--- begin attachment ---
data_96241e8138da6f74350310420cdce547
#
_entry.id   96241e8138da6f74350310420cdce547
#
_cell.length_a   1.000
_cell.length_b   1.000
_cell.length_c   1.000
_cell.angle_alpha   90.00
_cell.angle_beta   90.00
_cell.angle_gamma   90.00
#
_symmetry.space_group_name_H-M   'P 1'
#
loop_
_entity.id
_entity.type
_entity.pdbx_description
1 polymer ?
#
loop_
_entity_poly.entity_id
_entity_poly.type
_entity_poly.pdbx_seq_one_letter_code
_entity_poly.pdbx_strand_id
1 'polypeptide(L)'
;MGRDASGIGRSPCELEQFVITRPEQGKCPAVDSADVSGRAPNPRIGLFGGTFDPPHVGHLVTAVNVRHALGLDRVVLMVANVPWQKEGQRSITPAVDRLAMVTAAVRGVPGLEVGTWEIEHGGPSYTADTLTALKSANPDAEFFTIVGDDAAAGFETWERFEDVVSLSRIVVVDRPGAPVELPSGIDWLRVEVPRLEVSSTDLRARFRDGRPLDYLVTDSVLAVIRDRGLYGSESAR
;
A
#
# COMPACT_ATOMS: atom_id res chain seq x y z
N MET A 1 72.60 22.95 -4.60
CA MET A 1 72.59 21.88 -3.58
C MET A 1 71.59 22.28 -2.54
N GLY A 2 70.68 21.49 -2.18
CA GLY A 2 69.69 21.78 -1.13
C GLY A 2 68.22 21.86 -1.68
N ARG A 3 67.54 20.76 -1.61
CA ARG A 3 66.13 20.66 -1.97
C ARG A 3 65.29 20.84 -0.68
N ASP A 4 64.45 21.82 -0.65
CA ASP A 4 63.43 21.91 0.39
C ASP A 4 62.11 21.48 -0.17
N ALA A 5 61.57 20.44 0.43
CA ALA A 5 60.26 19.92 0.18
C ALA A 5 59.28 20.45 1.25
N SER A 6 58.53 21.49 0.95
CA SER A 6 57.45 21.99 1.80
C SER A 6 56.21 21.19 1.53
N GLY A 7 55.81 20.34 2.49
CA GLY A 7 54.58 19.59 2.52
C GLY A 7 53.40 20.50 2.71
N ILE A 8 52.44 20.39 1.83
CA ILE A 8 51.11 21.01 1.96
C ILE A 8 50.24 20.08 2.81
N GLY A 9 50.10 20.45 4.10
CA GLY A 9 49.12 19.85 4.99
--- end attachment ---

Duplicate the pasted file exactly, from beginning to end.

data_96241e8138da6f74350310420cdce547
#
_entry.id   96241e8138da6f74350310420cdce547
#
_cell.length_a   1.000
_cell.length_b   1.000
_cell.length_c   1.000
_cell.angle_alpha   90.00
_cell.angle_beta   90.00
_cell.angle_gamma   90.00
#
_symmetry.space_group_name_H-M   'P 1'
#
loop_
_entity.id
_entity.type
_entity.pdbx_description
1 polymer ?
#
loop_
_entity_poly.entity_id
_entity_poly.type
_entity_poly.pdbx_seq_one_letter_code
_entity_poly.pdbx_strand_id
1 'polypeptide(L)'
;MGRDASGIGRSPCELEQFVITRPEQGKCPAVDSADVSGRAPNPRIGLFGGTFDPPHVGHLVTAVNVRHALGLDRVVLMVANVPWQKEGQRSITPAVDRLAMVTAAVRGVPGLEVGTWEIEHGGPSYTADTLTALKSANPDAEFFTIVGDDAAAGFETWERFEDVVSLSRIVVVDRPGAPVELPSGIDWLRVEVPRLEVSSTDLRARFRDGRPLDYLVTDSVLAVIRDRGLYGSESAR
;
A
#
# COMPACT_ATOMS: atom_id res chain seq x y z
N MET A 1 72.60 22.95 -4.60
CA MET A 1 72.59 21.88 -3.58
C MET A 1 71.59 22.28 -2.54
N GLY A 2 70.68 21.49 -2.18
CA GLY A 2 69.69 21.78 -1.13
C GLY A 2 68.22 21.86 -1.68
N ARG A 3 67.54 20.76 -1.61
CA ARG A 3 66.13 20.66 -1.97
C ARG A 3 65.29 20.84 -0.68
N ASP A 4 64.45 21.82 -0.65
CA ASP A 4 63.43 21.91 0.39
C ASP A 4 62.11 21.48 -0.17
N ALA A 5 61.57 20.44 0.43
CA ALA A 5 60.26 19.92 0.18
C ALA A 5 59.28 20.45 1.25
N SER A 6 58.53 21.49 0.95
CA SER A 6 57.45 21.99 1.80
C SER A 6 56.21 21.19 1.53
N GLY A 7 55.81 20.34 2.49
CA GLY A 7 54.58 19.59 2.52
C GLY A 7 53.40 20.50 2.71
N ILE A 8 52.44 20.39 1.83
CA ILE A 8 51.11 21.01 1.96
C ILE A 8 50.24 20.08 2.81
N GLY A 9 50.10 20.45 4.10
CA GLY A 9 49.12 19.85 4.99